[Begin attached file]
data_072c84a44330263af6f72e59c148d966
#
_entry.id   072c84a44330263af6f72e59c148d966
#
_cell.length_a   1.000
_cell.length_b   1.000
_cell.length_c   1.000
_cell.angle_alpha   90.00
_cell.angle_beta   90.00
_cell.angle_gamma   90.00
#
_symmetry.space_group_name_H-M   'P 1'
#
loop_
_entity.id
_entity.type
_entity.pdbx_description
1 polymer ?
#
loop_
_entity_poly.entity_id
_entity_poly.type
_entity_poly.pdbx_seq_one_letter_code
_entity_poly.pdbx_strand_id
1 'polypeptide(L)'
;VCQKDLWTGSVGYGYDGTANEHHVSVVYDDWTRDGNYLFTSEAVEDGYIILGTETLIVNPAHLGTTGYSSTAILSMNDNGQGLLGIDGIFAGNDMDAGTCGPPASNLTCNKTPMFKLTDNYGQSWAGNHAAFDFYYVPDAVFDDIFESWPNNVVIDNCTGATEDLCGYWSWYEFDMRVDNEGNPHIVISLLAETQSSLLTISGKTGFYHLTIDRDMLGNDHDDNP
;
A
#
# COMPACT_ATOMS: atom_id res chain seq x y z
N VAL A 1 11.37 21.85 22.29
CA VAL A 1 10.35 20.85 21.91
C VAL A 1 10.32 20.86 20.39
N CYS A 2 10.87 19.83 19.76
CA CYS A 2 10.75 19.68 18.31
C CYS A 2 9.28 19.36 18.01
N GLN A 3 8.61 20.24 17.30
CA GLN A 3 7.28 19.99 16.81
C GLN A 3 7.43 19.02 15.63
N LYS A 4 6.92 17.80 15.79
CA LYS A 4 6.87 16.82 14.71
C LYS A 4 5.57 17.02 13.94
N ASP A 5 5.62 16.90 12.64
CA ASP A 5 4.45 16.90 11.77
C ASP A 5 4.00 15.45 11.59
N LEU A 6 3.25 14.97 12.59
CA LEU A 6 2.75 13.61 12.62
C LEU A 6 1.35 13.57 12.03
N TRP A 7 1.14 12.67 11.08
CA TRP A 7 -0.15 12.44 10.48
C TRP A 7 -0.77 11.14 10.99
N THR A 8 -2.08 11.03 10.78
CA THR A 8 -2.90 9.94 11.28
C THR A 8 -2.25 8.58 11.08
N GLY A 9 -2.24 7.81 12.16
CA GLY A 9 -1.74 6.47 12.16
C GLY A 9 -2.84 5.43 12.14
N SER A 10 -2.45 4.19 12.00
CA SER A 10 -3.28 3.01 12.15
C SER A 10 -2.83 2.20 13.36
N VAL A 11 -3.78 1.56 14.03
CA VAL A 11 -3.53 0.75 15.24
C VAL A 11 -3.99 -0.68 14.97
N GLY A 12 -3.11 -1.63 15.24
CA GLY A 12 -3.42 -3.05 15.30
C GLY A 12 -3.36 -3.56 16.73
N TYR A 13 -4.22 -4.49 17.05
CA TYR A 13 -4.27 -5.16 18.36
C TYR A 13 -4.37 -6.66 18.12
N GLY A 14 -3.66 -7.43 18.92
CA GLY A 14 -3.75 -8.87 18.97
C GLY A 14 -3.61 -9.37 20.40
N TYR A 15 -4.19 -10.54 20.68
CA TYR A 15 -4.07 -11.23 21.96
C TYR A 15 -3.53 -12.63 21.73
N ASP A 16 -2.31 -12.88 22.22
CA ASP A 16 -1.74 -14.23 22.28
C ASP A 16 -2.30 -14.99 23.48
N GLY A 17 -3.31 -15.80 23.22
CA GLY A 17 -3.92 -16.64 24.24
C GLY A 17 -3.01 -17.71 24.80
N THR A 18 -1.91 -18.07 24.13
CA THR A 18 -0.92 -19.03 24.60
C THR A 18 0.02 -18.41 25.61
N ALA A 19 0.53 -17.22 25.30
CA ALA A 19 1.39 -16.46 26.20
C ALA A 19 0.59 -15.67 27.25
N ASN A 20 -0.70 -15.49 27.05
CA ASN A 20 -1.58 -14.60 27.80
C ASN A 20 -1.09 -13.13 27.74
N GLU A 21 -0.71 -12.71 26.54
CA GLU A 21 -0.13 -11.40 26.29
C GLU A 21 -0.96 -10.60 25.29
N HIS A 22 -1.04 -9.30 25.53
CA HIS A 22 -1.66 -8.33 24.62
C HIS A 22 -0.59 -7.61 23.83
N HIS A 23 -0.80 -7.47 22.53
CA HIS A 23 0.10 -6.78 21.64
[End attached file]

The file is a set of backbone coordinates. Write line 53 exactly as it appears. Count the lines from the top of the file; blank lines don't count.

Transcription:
CA THR A 8 -2.90 9.94 11.28